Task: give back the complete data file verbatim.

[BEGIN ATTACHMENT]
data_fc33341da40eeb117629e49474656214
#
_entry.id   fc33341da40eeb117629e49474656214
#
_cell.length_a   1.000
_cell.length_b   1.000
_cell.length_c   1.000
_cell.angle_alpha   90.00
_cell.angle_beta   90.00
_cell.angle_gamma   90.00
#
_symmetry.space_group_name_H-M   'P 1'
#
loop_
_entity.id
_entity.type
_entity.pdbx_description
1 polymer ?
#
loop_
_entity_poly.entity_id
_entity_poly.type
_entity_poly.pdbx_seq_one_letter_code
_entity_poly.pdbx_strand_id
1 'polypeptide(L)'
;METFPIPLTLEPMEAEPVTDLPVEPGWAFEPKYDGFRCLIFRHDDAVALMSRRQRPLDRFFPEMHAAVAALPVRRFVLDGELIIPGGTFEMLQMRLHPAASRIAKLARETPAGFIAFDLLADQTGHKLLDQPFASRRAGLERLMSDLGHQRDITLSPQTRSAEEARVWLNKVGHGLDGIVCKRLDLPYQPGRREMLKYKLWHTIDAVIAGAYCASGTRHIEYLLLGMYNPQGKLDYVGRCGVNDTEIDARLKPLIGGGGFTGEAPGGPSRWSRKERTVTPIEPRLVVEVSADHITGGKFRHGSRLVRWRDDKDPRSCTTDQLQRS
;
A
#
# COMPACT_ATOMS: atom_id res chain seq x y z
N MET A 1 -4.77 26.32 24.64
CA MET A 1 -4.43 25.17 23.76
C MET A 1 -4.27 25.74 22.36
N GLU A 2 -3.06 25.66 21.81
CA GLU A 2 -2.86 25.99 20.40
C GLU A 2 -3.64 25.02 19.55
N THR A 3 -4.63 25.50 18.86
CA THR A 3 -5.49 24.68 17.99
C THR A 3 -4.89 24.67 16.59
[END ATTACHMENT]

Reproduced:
data_fc33341da40eeb117629e49474656214
#
_entry.id   fc33341da40eeb117629e49474656214
#
_cell.length_a   1.000
_cell.length_b   1.000
_cell.length_c   1.000
_cell.angle_alpha   90.00
_cell.angle_beta   90.00
_cell.angle_gamma   90.00
#
_symmetry.space_group_name_H-M   'P 1'
#
loop_
_entity.id
_entity.type
_entity.pdbx_description
1 polymer ?
#
loop_
_entity_poly.entity_id
_entity_poly.type
_entity_poly.pdbx_seq_one_letter_code
_entity_poly.pdbx_strand_id
1 'polypeptide(L)'
;METFPIPLTLEPMEAEPVTDLPVEPGWAFEPKYDGFRCLIFRHDDAVALMSRRQRPLDRFFPEMHAAVAALPVRRFVLDGELIIPGGTFEMLQMRLHPAASRIAKLARETPAGFIAFDLLADQTGHKLLDQPFASRRAGLERLMSDLGHQRDITLSPQTRSAEEARVWLNKVGHGLDGIVCKRLDLPYQPGRREMLKYKLWHTIDAVIAGAYCASGTRHIEYLLLGMYNPQGKLDYVGRCGVNDTEIDARLKPLIGGGGFTGEAPGGPSRWSRKERTVTPIEPRLVVEVSADHITGGKFRHGSRLVRWRDDKDPRSCTTDQLQRS
;
A
#
# COMPACT_ATOMS: atom_id res chain seq x y z
N MET A 1 -4.77 26.32 24.64
CA MET A 1 -4.43 25.17 23.76
C MET A 1 -4.27 25.74 22.36
N GLU A 2 -3.06 25.66 21.81
CA GLU A 2 -2.86 25.99 20.40
C GLU A 2 -3.64 25.02 19.55
N THR A 3 -4.63 25.50 18.86
CA THR A 3 -5.49 24.68 17.99
C THR A 3 -4.89 24.67 16.59